An unknown hacker has been attempting to retrieve information from RIT's email networks. This is a dangerous practice known as phishing.
Phishing is the act of posing as a legitimate company or individual to gain information by misleading or compromising an online account. This is a popular method, as getting the target to release information is usually easier than breaking into whatever kind of information the hacker is searching for.
Recently, RIT was attacked by an unknown hacker who was attempting to illegally retrieve information from RIT’s email network. RIT’s Information Security Office (ISO) noticed the breach in mid to late March, and attempted to halt the scheme. In the weeks that followed, the ISO noticed that many accounts were being compromised by the phishing scam. So far, they have identified approximately 60 compromised accounts. Ben Woelk, ISO Program Manager, is one of the administrators looking into the attack.
“There would be one that comes in and targets 15 people," Woelk said. "Things were not coming through the mail gateway in a high enough volume that you could do anything to filter them out."
The phishing scam utilized files that enticed the recipient to click on them. The file might have been labeled as a word document but could’ve opened as a completely different file type.
So far, the ISO believes that the hacker resides in China or Russia, but cannot confirm that at this time. Woelk believes universities are consistently targeted for the research data they have.
One of the main challenges in combating phishing is the complexity of the hackers’ abilities. In the past, phishing scams were easily distinguishable by things like spelling errors, but now hackers can purchase phishing templates online. Not only does this lead to variety of phishing “styles,” but it also makes the attempts harder to spot.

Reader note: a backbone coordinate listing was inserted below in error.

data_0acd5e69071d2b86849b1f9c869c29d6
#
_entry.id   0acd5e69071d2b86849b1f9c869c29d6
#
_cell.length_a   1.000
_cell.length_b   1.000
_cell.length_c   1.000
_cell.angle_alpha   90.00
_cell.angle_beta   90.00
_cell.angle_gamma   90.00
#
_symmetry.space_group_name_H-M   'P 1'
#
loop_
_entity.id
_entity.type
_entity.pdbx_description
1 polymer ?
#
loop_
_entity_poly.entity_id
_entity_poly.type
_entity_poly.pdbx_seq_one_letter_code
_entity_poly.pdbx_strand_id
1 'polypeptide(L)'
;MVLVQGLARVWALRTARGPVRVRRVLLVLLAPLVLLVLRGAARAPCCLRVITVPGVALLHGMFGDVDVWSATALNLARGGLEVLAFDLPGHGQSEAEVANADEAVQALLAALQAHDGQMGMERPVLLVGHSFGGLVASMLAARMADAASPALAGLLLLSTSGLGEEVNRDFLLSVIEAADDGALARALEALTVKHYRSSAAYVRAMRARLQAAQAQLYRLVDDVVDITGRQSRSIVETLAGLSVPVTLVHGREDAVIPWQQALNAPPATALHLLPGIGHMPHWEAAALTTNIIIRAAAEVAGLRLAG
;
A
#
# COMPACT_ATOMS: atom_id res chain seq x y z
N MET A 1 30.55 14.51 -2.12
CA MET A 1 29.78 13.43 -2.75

Despite the efforts of the administration, it is nearly impossible to determine exactly when and how these cyberattacks will manifest. Therefore, students and faculty must be vigilant and watch out for anything that seems out of the ordinary or malicious.
“The problem with information security is that we are reactive, not proactive, because it’s hard to determine what the adversaries are going to do next," Woelk explained. "If we spend too much energy on one thing, they might attack in another direction."
Students can avoid the phishing scams by looking for things that seem out of the ordinary. If you didn’t expect to receive something, don’t open it. If a friend sends a link to something over email, verify it with them to ensure it’s not malicious. Oftentimes hackers will attempt to create a sense of urgency within the recipient. Threats that tell the recipient their account will be deactivated if they do not renew their password is a common strategy, and RIT has gone through this scenario before. Often times, these emails will be written in a very generic tone, according to a pamphlet provided by the ISO. This tone is often an indicator of a phishing attempt.
Currently, RIT has a spam filter that students and faculty can modulate to their preference. Woelk warns, however, that too many filters could prevent important emails from coming through. It really comes down to balancing out and being vigilant about what kinds of information you want to screen for. Woelk advocates caution, and that individuals shouldn’t assume that they’re invulnerable from phishing attempts.
If any RIT student or faculty member suspects a phishing attempt, they are encouraged to contact email@example.com. If they have any questions they are encouraged to contact firstname.lastname@example.org.
More information can be obtained from the ISO’s website at http://rit.edu/security.